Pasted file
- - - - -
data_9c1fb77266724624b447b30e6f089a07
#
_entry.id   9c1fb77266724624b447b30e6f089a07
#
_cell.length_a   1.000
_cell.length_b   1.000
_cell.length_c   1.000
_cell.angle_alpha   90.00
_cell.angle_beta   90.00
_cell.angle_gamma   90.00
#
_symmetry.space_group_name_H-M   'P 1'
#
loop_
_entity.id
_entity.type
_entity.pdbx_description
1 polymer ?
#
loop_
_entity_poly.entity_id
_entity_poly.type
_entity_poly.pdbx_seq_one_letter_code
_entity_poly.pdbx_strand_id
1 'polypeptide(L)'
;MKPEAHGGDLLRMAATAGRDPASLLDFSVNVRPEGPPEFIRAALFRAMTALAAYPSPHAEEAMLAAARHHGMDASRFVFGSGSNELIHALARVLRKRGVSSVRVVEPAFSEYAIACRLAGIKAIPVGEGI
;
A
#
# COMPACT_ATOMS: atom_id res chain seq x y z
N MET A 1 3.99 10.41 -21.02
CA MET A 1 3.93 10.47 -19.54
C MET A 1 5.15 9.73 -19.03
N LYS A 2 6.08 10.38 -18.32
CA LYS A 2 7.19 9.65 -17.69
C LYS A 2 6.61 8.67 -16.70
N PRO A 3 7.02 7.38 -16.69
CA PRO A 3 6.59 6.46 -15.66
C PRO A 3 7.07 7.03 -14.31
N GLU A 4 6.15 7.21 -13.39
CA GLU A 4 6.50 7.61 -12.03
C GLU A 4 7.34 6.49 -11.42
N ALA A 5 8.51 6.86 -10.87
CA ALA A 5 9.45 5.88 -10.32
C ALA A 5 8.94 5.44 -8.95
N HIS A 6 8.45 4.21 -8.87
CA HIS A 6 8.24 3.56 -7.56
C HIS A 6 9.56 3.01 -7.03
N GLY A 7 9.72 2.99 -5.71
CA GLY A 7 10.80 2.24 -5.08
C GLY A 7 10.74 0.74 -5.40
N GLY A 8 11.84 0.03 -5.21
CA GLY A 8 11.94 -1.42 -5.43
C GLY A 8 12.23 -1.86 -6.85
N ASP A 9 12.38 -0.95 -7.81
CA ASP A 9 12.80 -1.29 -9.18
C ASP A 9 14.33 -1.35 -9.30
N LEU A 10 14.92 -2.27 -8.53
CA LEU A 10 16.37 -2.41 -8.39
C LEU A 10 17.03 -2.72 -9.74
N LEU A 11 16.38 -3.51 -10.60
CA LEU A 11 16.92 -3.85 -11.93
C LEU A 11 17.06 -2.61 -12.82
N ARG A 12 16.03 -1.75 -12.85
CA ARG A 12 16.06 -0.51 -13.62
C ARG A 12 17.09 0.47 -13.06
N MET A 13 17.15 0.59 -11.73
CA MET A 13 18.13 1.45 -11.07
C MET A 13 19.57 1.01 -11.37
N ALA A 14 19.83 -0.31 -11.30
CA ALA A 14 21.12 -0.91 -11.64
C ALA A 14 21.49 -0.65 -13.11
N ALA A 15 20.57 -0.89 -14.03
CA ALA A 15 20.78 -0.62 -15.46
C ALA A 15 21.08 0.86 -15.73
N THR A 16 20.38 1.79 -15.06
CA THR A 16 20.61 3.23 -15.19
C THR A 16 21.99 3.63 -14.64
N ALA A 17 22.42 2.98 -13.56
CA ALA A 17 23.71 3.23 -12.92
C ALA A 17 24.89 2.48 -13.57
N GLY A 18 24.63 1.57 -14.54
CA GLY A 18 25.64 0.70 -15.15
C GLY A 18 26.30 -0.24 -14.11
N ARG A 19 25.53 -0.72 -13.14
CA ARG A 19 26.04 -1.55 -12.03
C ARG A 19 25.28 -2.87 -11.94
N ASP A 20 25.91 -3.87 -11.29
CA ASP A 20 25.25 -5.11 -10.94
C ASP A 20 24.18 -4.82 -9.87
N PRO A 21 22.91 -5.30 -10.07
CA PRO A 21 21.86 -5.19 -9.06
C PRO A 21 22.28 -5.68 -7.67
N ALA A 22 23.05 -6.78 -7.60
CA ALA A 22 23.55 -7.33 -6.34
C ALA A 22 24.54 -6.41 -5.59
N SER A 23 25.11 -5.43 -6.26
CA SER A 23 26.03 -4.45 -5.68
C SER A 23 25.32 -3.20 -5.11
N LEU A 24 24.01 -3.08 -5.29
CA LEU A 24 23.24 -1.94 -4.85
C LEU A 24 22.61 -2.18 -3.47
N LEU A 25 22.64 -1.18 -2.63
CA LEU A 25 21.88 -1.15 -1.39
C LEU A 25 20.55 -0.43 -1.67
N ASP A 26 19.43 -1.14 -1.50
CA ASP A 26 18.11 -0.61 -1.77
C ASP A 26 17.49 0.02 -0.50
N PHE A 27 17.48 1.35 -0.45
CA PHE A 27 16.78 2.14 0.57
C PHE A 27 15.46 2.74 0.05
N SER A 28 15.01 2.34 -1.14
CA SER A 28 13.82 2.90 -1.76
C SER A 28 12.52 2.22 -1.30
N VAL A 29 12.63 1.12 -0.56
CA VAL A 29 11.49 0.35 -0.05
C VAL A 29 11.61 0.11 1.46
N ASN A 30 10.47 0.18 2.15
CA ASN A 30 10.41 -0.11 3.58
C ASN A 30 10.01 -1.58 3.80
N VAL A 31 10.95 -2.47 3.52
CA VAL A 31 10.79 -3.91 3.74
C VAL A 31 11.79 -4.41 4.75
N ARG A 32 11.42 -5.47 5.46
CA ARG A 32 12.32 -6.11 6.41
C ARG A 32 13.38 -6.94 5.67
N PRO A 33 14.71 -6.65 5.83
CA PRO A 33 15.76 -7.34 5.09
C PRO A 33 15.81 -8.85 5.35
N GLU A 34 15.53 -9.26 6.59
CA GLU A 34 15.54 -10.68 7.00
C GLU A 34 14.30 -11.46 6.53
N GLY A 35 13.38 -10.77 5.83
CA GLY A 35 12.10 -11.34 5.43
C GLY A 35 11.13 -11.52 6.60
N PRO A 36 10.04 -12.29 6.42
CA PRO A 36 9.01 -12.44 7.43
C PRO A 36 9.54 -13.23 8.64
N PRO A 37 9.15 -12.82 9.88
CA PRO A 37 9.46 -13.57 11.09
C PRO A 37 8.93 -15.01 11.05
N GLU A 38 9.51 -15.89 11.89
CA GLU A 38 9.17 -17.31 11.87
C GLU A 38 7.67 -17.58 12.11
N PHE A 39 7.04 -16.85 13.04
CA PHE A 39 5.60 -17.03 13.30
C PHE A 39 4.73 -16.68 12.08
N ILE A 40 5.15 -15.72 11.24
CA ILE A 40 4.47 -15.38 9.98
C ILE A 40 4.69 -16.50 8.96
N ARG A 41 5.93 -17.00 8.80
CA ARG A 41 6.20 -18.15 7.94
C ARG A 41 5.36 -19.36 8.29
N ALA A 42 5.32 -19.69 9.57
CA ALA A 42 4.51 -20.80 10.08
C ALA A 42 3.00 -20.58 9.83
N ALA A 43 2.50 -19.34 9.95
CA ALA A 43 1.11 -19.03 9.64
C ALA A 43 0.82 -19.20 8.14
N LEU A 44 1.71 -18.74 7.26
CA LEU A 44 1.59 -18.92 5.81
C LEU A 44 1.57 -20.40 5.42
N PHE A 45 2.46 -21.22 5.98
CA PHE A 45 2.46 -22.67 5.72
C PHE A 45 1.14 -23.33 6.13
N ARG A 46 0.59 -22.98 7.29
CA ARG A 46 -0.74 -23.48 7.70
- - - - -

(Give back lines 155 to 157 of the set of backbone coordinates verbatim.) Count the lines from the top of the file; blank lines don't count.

CA ALA A 42 4.51 -20.80 10.08
C ALA A 42 3.00 -20.58 9.83
N ALA A 43 2.50 -19.34 9.95